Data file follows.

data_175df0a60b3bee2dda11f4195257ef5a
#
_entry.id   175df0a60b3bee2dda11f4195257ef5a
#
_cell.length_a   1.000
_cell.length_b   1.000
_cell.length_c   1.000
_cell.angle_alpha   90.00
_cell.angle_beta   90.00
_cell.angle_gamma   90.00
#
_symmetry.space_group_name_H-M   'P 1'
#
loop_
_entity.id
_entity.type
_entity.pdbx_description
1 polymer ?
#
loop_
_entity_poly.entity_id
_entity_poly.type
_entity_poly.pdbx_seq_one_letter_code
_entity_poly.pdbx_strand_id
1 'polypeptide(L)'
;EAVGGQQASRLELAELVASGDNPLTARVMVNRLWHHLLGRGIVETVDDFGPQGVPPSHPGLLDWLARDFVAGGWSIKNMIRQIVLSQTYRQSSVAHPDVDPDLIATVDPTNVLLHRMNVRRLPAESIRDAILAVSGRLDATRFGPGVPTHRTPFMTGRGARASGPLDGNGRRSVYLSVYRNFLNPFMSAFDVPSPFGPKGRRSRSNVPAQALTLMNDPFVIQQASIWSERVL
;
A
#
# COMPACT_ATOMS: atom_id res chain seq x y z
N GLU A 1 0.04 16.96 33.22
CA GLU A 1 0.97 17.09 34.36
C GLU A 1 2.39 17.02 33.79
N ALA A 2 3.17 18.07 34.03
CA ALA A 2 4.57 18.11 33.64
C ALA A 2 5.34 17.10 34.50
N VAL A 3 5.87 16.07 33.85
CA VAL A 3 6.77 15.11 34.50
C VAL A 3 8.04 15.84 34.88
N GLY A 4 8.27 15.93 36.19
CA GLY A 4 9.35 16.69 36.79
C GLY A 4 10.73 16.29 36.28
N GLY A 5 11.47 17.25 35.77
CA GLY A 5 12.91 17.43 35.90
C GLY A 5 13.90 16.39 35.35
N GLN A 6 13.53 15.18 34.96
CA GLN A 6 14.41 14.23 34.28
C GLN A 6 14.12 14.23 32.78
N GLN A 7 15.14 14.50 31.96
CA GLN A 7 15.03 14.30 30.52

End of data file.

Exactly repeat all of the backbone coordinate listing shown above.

data_175df0a60b3bee2dda11f4195257ef5a
#
_entry.id   175df0a60b3bee2dda11f4195257ef5a
#
_cell.length_a   1.000
_cell.length_b   1.000
_cell.length_c   1.000
_cell.angle_alpha   90.00
_cell.angle_beta   90.00
_cell.angle_gamma   90.00
#
_symmetry.space_group_name_H-M   'P 1'
#
loop_
_entity.id
_entity.type
_entity.pdbx_description
1 polymer ?
#
loop_
_entity_poly.entity_id
_entity_poly.type
_entity_poly.pdbx_seq_one_letter_code
_entity_poly.pdbx_strand_id
1 'polypeptide(L)'
;EAVGGQQASRLELAELVASGDNPLTARVMVNRLWHHLLGRGIVETVDDFGPQGVPPSHPGLLDWLARDFVAGGWSIKNMIRQIVLSQTYRQSSVAHPDVDPDLIATVDPTNVLLHRMNVRRLPAESIRDAILAVSGRLDATRFGPGVPTHRTPFMTGRGARASGPLDGNGRRSVYLSVYRNFLNPFMSAFDVPSPFGPKGRRSRSNVPAQALTLMNDPFVIQQASIWSERVL
;
A
#
# COMPACT_ATOMS: atom_id res chain seq x y z
N GLU A 1 0.04 16.96 33.22
CA GLU A 1 0.97 17.09 34.36
C GLU A 1 2.39 17.02 33.79
N ALA A 2 3.17 18.07 34.03
CA ALA A 2 4.57 18.11 33.64
C ALA A 2 5.34 17.10 34.50
N VAL A 3 5.87 16.07 33.85
CA VAL A 3 6.77 15.11 34.50
C VAL A 3 8.04 15.84 34.88
N GLY A 4 8.27 15.93 36.19
CA GLY A 4 9.35 16.69 36.79
C GLY A 4 10.73 16.29 36.28
N GLY A 5 11.47 17.25 35.77
CA GLY A 5 12.91 17.43 35.90
C GLY A 5 13.90 16.39 35.35
N GLN A 6 13.53 15.18 34.96
CA GLN A 6 14.41 14.23 34.28
C GLN A 6 14.12 14.23 32.78
N GLN A 7 15.14 14.50 31.96
CA GLN A 7 15.03 14.30 30.52